The end of the Brexit Implementation Period on 1 January 2021 put an end to Brussels I (Recast)’s common system of jurisdiction and enforcement in civil and commercial matters (except for pending claims) as between the EU and the UK. We blogged about the Government’s guidance on the new status quo here.
Of particular concern for English claimants suing French defendants in the future is the question of how and when an English court’s judgment can be enforced in France. As we pointed out in a previous blog post, the question of possible enforcement must be addressed as a matter of priority by any cross-border practitioner considering new litigation.
We are grateful to Karel Roynette of Grenier Avocats for this eye-opening blog post setting out the difficulties that English claimants may now encounter despite having successfully pursued a French defendant to judgment.
In summary, France will agree to enforce a foreign judgment where a three-prong test is met. This is the so-called “exequatur process”. Its requirements are as follows: i) the establishment of jurisdiction by the foreign country’s court complies with French jurisdictional rules, ii) there is no impediment of French public policies, iii) no fraud is committed (Cass 1e civ., 20 Feb. 2007).
Brexit has brought about no substantial change in position in respect of the last two requirements. This blog post will rather focus on the first prerequisite of when the establishment of an English court’s jurisdiction complies with French jurisdictional rules, so that its judgment can be enforced in France.
Scenarios where a UK court is deemed to have jurisdiction under French jurisdictional rules as easily as pre-Brexit
First of all, French law states that a choice-of-court agreement, stipulated by parties in a cross-border contract, shall determine which court has jurisdiction to hear their contract claim (Cass 1e civ., 17 Dec. 1985).
Therefore, when there is a dispute over a cross-border contract between parties who have entered into a UK choice-of-court agreement under Brussels I (Recast), a UK court can take jurisdiction and its judgment will then validly be enforced in France. Additionally, a choice-of-court agreement made after the end of the Implementation Period will prevail under the Hague Convention on Choice of Court Agreements 2005. We blogged about the Hague Convention here.
If the parties have not made a choice-of-court agreement, French law provides that the court for the place where the contract is to be performed may have jurisdiction over a contract claim (Code Civ. Proc., Art. 46). Therefore, if a contract is to be performed in the UK, a UK court can establish jurisdiction to rule over a contract claim and its judgment is validly enforceable in France.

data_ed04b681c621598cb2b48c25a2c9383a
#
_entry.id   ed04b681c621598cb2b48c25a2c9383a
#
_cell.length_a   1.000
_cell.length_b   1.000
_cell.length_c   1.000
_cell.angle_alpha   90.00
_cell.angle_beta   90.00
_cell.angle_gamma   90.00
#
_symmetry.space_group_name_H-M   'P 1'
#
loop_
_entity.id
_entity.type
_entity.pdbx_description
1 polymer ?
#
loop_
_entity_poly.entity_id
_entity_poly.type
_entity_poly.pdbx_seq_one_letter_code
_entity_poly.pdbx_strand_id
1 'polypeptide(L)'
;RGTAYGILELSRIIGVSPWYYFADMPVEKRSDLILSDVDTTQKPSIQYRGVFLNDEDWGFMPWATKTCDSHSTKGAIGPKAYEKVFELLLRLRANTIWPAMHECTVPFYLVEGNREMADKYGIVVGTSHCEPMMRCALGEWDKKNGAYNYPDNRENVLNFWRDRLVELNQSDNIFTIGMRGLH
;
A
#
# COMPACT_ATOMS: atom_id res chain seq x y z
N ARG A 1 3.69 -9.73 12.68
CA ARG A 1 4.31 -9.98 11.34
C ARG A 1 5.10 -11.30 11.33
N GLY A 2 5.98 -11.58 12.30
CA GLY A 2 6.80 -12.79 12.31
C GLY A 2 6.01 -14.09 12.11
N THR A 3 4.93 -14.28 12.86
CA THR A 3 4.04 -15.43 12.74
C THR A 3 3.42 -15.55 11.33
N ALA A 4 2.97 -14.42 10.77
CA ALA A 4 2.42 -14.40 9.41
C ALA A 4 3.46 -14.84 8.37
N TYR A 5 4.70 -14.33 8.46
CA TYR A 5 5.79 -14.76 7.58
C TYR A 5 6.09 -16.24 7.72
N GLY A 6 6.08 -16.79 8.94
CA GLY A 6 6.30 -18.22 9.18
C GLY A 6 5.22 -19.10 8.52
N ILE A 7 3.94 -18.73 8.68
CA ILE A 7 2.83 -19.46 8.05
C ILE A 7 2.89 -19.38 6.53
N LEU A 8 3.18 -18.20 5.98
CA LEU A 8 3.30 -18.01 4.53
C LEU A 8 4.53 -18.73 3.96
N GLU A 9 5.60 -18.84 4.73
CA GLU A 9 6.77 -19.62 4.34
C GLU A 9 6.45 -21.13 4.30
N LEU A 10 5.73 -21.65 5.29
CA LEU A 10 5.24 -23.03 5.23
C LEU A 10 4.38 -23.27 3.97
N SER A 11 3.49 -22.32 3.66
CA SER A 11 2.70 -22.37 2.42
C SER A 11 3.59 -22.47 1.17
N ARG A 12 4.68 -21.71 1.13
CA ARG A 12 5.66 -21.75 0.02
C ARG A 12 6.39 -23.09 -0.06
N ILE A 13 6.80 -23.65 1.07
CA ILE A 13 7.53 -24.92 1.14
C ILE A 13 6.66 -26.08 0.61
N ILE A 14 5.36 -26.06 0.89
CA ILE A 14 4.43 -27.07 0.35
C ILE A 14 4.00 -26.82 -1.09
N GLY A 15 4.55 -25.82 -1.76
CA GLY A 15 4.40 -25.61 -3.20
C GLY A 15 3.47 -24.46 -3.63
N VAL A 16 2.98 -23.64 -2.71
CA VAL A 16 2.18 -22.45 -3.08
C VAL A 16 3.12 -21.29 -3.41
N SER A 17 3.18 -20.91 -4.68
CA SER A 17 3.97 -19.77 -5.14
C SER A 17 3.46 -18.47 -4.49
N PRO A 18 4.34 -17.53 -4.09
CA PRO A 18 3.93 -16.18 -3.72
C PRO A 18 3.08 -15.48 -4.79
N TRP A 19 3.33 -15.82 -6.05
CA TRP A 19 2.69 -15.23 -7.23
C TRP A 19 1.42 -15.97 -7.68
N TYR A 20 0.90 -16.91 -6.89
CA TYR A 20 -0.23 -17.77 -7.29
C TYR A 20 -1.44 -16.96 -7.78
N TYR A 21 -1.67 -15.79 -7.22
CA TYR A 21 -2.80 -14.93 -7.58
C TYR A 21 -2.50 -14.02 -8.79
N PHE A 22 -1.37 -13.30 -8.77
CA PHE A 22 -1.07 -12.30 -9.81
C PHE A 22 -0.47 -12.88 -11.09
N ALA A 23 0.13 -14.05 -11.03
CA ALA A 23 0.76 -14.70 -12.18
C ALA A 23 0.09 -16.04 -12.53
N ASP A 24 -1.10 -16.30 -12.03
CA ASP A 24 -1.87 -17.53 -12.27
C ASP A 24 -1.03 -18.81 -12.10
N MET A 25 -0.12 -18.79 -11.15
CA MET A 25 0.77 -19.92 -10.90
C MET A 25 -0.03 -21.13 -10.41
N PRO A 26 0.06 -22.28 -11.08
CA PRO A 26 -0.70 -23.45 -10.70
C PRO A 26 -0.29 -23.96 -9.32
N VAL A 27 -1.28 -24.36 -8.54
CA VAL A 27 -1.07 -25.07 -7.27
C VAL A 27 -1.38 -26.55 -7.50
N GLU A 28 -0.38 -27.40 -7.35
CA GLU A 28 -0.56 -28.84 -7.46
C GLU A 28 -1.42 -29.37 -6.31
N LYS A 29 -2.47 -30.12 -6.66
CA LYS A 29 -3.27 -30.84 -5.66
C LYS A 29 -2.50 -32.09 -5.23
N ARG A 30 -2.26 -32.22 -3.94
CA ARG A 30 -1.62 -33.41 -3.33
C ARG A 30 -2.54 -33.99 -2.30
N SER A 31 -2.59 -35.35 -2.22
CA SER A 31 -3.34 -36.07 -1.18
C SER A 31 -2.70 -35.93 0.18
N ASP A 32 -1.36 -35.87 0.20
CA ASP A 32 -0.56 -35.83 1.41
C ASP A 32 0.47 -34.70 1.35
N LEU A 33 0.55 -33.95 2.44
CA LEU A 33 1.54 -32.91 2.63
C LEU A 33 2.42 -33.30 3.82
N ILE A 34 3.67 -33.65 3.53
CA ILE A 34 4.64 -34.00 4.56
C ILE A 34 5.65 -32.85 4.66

Regarding tort claims, the French rule is that the court for the place where the wrongdoing or damage happens can have jurisdiction to hear such claims (Code Civ. Proc., Art. 46). Therefore, in the instance that a French manufacturer, directly or via UK distributors, sells products which happen to be defective and cause damage in the UK, any judgment then to be issued by a UK court, deemed to have jurisdiction, will be enforceable in France.
French law may provide a court further jurisdiction to hear: i) a claim made by a plaintiff in order to add a defendant to an underlying lawsuit or ii) a third-party claim brought by a defendant against another (Code Civ. Proc., Art. 42).
Accordingly, for example, if a UK victim gets injured during his holidays in France which he booked from a UK travel agency, he can sue the UK travel agency in the UK. The UK plaintiff may also add the French resort to the lawsuit, and the UK court may eventually decide to hear it all. Its judgment can validly be enforced against the French resort in France. Likewise, if it is the UK travel agency which brings a third-party claim against the French resort, the UK court’s judgment can still be enforced in France.
Scenarios where a UK court is no longer deemed to have jurisdiction post-Brexit under French jurisdictional rules
France does not apply the rule that the court for the place where a contract is made (and not performed) has jurisdiction. France only recognizes, by exception, that an EU consumer can sue another EU professional contracting party in the court for the place where the contract was made under Section 4 of Brussels I (Recast).
Therefore, now, post-Brexit, if a UK consumer and a French professional enter into a contract in the UK (but perform it outside the UK), a UK court cannot issue a judgment enforceable in France. This is despite new English jurisdictional rules concerning consumer contracts which we discussed here.
Likewise, France does not allow a victim to bring a direct right of action against an insurer in front of the court for the place where the victim is domiciled, except under Section 3 of Brussels I (Recast). Therefore, in the event that a UK court hears a UK victim’s direct right of action against a French insurer while it does not have jurisdiction against the underlying defendant (insured by the French insurer), its judgment will not be enforced in France. Litigation will have to be brought directly to France.
This article is for information purposes only and cannot lead its author to any liability. Please feel free to contact Karel should you need any further information.
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